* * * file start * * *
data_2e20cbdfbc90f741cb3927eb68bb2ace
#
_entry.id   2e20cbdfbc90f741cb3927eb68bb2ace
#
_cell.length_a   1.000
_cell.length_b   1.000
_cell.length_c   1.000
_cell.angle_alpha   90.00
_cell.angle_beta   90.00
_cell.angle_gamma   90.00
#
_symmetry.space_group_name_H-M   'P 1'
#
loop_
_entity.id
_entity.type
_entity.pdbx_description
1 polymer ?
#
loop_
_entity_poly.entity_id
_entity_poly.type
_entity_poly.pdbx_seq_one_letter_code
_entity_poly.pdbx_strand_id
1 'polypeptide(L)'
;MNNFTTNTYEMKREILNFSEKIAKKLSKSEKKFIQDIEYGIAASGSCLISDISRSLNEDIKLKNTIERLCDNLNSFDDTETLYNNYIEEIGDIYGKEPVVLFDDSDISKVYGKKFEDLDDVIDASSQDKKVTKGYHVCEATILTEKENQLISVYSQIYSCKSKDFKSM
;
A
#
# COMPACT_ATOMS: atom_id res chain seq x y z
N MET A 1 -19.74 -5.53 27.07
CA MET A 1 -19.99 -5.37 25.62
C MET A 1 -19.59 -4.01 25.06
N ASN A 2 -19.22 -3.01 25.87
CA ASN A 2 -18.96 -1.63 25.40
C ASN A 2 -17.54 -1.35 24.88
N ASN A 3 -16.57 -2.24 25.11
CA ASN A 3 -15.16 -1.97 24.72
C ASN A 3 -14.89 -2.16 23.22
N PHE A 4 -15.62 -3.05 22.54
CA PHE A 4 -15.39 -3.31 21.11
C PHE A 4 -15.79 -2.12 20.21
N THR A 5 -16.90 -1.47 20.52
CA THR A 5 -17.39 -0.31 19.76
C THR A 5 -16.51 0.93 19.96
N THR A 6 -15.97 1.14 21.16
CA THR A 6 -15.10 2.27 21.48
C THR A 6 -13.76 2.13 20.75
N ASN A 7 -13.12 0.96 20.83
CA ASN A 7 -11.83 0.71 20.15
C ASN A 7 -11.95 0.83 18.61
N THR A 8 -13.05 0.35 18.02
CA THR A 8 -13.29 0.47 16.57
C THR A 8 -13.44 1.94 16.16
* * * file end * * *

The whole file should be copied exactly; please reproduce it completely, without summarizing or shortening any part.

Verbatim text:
data_2e20cbdfbc90f741cb3927eb68bb2ace
#
_entry.id   2e20cbdfbc90f741cb3927eb68bb2ace
#
_cell.length_a   1.000
_cell.length_b   1.000
_cell.length_c   1.000
_cell.angle_alpha   90.00
_cell.angle_beta   90.00
_cell.angle_gamma   90.00
#
_symmetry.space_group_name_H-M   'P 1'
#
loop_
_entity.id
_entity.type
_entity.pdbx_description
1 polymer ?
#
loop_
_entity_poly.entity_id
_entity_poly.type
_entity_poly.pdbx_seq_one_letter_code
_entity_poly.pdbx_strand_id
1 'polypeptide(L)'
;MNNFTTNTYEMKREILNFSEKIAKKLSKSEKKFIQDIEYGIAASGSCLISDISRSLNEDIKLKNTIERLCDNLNSFDDTETLYNNYIEEIGDIYGKEPVVLFDDSDISKVYGKKFEDLDDVIDASSQDKKVTKGYHVCEATILTEKENQLISVYSQIYSCKSKDFKSM
;
A
#
# COMPACT_ATOMS: atom_id res chain seq x y z
N MET A 1 -19.74 -5.53 27.07
CA MET A 1 -19.99 -5.37 25.62
C MET A 1 -19.59 -4.01 25.06
N ASN A 2 -19.22 -3.01 25.87
CA ASN A 2 -18.96 -1.63 25.40
C ASN A 2 -17.54 -1.35 24.88
N ASN A 3 -16.57 -2.24 25.11
CA ASN A 3 -15.16 -1.97 24.72
C ASN A 3 -14.89 -2.16 23.22
N PHE A 4 -15.62 -3.05 22.54
CA PHE A 4 -15.39 -3.31 21.11
C PHE A 4 -15.79 -2.12 20.21
N THR A 5 -16.90 -1.47 20.52
CA THR A 5 -17.39 -0.31 19.76
C THR A 5 -16.51 0.93 19.96
N THR A 6 -15.97 1.14 21.16
CA THR A 6 -15.10 2.27 21.48
C THR A 6 -13.76 2.13 20.75
N ASN A 7 -13.12 0.96 20.83
CA ASN A 7 -11.83 0.71 20.15
C ASN A 7 -11.95 0.83 18.61
N THR A 8 -13.05 0.35 18.02
CA THR A 8 -13.29 0.47 16.57
C THR A 8 -13.44 1.94 16.16